As I mentioned above, the Western Highlands is landlocked and completely high mountains, so ethnic groups only live in villages and it seems that for a long time they only looked at life from this perspective. In the epics (h'amon), the heroes' journey just means going from village to village, forest to forest, mountain to mountain. Thus, the protagonist and antagonist both come from the villages. Let's talk about Bok Drăng-hă Drăng-hơm first : This character appears in many epics and only has a villainous position. That seems to be a sorcerer capable of controlling all supernatural elements, and his name means "giant bird". According to epic Dăm Noi (Noi is Jông's grandson), Drăng-hă Drăng-hơm is the owner of a village and has four very beautiful daughters. The reason he was strong was because he had soon linked up with many other powerful chiefs. HOWEVER, because he often left home to conquer, his family became the heroes' target of conquest. Here, we can partly understand that the image of Drăng-hă Drăng-hơm is the ancients' interpretation of the phenomenon of volcanoes and hot winds. Also note that the summer climate in Vietnam is influenced by hot winds from the Indian Ocean.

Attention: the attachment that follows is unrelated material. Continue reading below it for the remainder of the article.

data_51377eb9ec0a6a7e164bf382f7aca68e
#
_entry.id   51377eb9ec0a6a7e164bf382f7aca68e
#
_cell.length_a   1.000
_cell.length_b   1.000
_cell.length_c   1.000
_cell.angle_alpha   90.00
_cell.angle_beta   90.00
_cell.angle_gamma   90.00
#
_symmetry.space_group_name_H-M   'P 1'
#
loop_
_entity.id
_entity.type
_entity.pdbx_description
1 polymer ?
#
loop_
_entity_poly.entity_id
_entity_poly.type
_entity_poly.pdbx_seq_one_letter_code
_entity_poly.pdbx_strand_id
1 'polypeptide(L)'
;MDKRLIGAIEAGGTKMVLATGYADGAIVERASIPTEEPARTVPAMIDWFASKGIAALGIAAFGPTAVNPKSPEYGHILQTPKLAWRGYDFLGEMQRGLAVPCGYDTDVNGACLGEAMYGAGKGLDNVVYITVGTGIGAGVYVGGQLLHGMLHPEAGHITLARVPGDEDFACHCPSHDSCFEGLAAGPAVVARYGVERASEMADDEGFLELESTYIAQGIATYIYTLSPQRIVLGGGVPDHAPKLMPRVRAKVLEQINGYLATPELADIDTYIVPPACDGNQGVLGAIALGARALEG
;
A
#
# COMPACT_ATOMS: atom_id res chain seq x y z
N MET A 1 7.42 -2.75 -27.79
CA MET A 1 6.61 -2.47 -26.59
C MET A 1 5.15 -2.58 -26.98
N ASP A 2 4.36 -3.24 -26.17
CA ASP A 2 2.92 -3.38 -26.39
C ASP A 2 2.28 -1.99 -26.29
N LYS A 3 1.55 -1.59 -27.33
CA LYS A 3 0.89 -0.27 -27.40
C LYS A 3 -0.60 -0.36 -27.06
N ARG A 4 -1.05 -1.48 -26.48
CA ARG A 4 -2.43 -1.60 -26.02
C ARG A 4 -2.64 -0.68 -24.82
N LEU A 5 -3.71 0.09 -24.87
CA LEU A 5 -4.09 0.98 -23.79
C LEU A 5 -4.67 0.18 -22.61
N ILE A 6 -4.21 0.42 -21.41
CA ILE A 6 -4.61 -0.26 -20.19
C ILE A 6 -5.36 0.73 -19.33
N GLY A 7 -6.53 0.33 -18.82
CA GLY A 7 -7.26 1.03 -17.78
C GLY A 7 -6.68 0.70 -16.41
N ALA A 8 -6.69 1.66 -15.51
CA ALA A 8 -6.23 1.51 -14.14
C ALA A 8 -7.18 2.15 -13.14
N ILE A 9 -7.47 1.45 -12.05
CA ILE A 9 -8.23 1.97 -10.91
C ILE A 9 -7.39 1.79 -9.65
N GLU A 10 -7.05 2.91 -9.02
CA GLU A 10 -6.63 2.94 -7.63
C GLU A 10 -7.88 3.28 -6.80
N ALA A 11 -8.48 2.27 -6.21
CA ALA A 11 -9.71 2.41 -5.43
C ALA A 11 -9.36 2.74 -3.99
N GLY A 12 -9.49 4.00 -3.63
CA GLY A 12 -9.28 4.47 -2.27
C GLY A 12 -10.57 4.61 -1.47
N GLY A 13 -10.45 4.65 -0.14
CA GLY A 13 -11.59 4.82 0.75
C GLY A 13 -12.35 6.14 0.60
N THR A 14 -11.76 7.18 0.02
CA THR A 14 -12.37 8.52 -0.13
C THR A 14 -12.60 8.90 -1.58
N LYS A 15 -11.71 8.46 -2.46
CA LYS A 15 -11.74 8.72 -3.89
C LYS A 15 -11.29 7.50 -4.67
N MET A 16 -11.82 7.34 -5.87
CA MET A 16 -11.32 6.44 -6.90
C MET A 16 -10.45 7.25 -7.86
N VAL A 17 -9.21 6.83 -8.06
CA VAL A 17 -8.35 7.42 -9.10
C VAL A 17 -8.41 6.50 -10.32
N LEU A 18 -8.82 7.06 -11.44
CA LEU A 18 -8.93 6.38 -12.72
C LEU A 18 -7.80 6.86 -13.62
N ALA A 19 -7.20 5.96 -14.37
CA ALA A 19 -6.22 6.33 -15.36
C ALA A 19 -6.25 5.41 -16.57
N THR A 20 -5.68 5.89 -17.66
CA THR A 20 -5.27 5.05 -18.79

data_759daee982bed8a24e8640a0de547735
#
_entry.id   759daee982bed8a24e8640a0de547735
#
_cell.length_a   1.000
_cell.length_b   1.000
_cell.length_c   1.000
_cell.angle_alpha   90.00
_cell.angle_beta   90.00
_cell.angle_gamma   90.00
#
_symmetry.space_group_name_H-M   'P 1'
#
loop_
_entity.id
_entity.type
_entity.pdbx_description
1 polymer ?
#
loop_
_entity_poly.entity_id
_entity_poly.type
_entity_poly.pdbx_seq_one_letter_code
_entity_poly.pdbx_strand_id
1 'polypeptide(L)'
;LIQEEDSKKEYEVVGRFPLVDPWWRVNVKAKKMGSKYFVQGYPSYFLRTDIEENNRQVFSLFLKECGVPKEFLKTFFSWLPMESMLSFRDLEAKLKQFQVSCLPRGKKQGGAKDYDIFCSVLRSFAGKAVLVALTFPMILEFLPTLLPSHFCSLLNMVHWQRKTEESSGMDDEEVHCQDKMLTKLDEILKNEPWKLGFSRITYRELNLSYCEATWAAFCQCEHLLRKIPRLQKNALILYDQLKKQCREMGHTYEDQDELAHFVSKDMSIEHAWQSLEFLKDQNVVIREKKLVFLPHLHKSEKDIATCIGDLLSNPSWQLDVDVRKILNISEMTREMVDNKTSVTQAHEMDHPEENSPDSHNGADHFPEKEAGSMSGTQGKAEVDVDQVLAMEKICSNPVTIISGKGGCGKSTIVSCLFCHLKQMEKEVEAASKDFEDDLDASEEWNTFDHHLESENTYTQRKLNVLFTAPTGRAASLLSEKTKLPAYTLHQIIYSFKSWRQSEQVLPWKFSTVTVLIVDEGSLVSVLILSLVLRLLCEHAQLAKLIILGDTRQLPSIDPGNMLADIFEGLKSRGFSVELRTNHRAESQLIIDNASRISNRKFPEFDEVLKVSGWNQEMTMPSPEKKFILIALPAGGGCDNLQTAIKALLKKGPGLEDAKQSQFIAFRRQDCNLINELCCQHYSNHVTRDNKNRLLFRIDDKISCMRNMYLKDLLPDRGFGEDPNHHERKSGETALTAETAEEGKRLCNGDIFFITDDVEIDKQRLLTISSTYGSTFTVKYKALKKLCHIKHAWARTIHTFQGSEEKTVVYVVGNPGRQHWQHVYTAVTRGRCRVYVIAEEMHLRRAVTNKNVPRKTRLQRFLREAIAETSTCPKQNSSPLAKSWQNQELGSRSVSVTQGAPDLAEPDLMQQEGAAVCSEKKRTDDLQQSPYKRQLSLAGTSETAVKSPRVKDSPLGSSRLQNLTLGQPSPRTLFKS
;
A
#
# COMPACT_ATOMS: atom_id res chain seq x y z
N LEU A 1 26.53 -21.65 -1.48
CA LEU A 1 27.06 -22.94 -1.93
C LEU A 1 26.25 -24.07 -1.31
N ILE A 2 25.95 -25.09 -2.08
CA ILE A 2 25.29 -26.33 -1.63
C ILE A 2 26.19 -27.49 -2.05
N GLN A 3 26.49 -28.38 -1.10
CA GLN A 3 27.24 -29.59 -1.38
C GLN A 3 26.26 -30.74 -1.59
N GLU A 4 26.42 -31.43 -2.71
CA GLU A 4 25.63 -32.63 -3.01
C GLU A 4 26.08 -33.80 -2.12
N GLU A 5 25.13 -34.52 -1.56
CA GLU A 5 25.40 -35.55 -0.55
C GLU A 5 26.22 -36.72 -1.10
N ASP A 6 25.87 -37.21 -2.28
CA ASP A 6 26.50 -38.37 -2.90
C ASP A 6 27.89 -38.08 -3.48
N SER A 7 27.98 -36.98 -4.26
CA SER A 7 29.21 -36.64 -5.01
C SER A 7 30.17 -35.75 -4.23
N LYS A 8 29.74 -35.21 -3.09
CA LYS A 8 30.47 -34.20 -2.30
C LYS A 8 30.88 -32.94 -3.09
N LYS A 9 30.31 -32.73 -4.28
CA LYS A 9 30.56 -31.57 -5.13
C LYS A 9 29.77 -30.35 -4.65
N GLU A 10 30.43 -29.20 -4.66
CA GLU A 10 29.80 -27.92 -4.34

Dăm Jông's story keeps repeating the image of the sun and the moon. Therefore, we can say that Bia K'Ni and Dăm Jông represent the moon and the sun respectively. Are not the golden shield and silver spear like the souls of the sun and moon ? The mountain god gave the gourd water which contains water to Dăm Jông to remind him to fight for his homeland. The belief of many ethnic minorities in Vietnam is that human ancestors were born from a gourd. There is another legend about the birth of the sun and moon : There was a brother and sister in that family who were guilty of incest, so the villagers chased them away, and they fled to the sky to become the sun and moon.